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  • Print publication year: 2007
  • Online publication date: October 2009

3 - Ischemic stroke

Summary

This chapter discusses the four main components of acute ischemic stroke care. The sections on prevention of complications and recovery and rehabilitation are applicable to both ischemic and hemorrhagic stroke patients.

Definition

An ischemic stroke is death of brain tissue due to interruption of blood flow to a region of the brain, caused by occlusion of a cerebral or cervical artery or, less likely, a cerebral vein.

Etiology

The etiology of the ischemic stroke is important to help determine the best treatment to prevent another stroke. However, regardless of etiology, initial therapy is for the most part the same, and so initially, the most important thing is to implement the acute measures described in this chapter.

Diagnosis

The first important task is to differentiate between ischemic and hemorrhagic stroke, which can be done with a head CT. Detailed brain and vascular imaging are critically important but should not delay assessment for TPA candidacy. There are things that can mimic stroke (see Chapter 1). A focused history should quickly exclude stroke mimics. Unless the presentation is atypical or a stroke mimic is suggested, one should assume it is a stroke and proceed with the determination of whether or not the patient is a candidate for acute therapy. A detailed diagnostic evaluation should be deferred.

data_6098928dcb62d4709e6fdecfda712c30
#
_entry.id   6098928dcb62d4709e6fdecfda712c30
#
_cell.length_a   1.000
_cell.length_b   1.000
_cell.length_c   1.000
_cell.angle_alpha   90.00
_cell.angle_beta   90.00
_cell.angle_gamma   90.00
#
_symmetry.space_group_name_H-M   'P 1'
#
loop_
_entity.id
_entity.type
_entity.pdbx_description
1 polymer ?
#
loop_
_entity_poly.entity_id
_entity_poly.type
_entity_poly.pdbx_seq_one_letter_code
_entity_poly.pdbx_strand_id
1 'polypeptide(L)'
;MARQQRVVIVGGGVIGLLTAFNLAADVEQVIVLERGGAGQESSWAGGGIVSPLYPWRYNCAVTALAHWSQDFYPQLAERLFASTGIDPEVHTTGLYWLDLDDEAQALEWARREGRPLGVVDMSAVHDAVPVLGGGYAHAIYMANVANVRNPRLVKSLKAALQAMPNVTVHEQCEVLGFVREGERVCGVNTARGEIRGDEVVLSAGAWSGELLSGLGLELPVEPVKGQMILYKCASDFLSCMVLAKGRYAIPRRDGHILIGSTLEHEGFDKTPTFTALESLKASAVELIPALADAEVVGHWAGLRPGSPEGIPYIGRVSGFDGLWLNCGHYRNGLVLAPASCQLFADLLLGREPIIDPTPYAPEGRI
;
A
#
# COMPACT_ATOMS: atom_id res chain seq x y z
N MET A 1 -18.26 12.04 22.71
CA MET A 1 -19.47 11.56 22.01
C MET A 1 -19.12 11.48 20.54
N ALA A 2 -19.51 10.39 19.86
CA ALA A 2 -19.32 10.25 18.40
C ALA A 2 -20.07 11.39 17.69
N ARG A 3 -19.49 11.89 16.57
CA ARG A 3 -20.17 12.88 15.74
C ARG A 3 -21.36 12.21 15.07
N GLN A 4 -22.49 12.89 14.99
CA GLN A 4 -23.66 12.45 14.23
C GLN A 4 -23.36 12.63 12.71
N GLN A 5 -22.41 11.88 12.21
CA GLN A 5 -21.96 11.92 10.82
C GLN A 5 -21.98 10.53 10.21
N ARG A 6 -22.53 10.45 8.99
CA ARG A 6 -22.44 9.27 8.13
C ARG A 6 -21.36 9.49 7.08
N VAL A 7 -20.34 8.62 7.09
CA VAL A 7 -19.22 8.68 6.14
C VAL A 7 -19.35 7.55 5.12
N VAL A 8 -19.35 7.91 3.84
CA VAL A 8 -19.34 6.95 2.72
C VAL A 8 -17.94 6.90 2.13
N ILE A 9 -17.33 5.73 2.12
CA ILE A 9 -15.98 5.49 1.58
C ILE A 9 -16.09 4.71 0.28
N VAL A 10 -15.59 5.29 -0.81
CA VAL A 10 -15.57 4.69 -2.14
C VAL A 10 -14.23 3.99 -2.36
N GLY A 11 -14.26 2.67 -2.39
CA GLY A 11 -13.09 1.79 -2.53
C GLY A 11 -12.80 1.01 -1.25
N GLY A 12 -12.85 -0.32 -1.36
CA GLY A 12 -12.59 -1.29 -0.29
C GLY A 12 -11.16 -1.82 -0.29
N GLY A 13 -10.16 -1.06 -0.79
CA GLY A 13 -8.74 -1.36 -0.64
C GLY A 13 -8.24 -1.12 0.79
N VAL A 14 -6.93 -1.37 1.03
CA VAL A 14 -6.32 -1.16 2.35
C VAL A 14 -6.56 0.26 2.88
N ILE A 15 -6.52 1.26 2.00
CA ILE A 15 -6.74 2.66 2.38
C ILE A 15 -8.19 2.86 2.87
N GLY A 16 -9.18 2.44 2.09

The four components of ischemic stroke care

There are four components to caring for people with acute ischemic stroke. At every point, you should be thinking about the four issues:

Acute therapy and optimization of neurological status.

Etiological work-up for secondary prevention.

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